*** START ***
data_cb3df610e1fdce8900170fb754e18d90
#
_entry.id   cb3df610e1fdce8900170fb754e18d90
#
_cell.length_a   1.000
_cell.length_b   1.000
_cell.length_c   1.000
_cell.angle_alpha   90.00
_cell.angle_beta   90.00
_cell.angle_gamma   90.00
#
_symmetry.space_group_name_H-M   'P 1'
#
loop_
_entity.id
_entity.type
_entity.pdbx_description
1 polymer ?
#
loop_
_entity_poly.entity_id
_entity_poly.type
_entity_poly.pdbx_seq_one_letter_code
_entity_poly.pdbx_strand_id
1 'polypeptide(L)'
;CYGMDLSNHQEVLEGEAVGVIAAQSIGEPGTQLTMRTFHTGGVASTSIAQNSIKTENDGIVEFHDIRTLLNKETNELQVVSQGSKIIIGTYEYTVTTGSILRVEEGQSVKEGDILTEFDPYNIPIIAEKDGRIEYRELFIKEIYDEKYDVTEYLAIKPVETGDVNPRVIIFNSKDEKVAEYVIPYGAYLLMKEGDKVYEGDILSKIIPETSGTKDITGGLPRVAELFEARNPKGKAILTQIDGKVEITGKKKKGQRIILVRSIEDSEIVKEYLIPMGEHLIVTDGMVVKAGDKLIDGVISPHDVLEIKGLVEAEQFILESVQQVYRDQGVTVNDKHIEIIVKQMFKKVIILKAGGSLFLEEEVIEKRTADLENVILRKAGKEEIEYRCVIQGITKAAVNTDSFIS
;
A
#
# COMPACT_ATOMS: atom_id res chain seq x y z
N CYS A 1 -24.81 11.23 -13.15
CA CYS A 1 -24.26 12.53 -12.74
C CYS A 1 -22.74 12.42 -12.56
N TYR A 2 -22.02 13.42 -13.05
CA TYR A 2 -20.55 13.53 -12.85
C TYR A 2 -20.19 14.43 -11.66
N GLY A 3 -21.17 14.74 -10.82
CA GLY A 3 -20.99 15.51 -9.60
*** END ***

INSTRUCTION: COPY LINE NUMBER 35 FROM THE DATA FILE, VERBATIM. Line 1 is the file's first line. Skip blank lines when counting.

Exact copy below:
CA TYR A 2 -20.55 13.53 -12.85